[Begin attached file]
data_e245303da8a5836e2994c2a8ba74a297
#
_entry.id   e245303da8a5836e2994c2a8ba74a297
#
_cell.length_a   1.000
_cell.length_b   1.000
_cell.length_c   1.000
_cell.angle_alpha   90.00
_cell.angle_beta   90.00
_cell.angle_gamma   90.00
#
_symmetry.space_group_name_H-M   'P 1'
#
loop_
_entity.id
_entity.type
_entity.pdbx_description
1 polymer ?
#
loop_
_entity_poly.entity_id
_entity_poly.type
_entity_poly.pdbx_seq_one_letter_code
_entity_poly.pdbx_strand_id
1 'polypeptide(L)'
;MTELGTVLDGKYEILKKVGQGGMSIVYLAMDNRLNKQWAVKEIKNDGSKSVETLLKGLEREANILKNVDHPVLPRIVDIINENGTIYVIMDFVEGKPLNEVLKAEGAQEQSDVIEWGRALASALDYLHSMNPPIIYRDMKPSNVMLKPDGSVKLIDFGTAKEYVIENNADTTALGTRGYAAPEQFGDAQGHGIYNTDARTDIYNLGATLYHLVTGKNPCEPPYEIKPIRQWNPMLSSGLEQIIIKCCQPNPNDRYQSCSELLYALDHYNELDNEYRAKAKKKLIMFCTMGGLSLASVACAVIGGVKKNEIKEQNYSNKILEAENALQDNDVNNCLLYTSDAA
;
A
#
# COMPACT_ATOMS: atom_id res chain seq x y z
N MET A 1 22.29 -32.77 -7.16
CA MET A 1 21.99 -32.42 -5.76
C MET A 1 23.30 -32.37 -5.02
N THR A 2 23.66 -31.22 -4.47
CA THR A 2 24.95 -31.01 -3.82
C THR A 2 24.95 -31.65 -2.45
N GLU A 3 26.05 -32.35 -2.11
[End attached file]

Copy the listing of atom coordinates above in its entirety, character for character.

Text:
data_e245303da8a5836e2994c2a8ba74a297
#
_entry.id   e245303da8a5836e2994c2a8ba74a297
#
_cell.length_a   1.000
_cell.length_b   1.000
_cell.length_c   1.000
_cell.angle_alpha   90.00
_cell.angle_beta   90.00
_cell.angle_gamma   90.00
#
_symmetry.space_group_name_H-M   'P 1'
#
loop_
_entity.id
_entity.type
_entity.pdbx_description
1 polymer ?
#
loop_
_entity_poly.entity_id
_entity_poly.type
_entity_poly.pdbx_seq_one_letter_code
_entity_poly.pdbx_strand_id
1 'polypeptide(L)'
;MTELGTVLDGKYEILKKVGQGGMSIVYLAMDNRLNKQWAVKEIKNDGSKSVETLLKGLEREANILKNVDHPVLPRIVDIINENGTIYVIMDFVEGKPLNEVLKAEGAQEQSDVIEWGRALASALDYLHSMNPPIIYRDMKPSNVMLKPDGSVKLIDFGTAKEYVIENNADTTALGTRGYAAPEQFGDAQGHGIYNTDARTDIYNLGATLYHLVTGKNPCEPPYEIKPIRQWNPMLSSGLEQIIIKCCQPNPNDRYQSCSELLYALDHYNELDNEYRAKAKKKLIMFCTMGGLSLASVACAVIGGVKKNEIKEQNYSNKILEAENALQDNDVNNCLLYTSDAA
;
A
#
# COMPACT_ATOMS: atom_id res chain seq x y z
N MET A 1 22.29 -32.77 -7.16
CA MET A 1 21.99 -32.42 -5.76
C MET A 1 23.30 -32.37 -5.02
N THR A 2 23.66 -31.22 -4.47
CA THR A 2 24.95 -31.01 -3.82
C THR A 2 24.95 -31.65 -2.45
N GLU A 3 26.05 -32.35 -2.11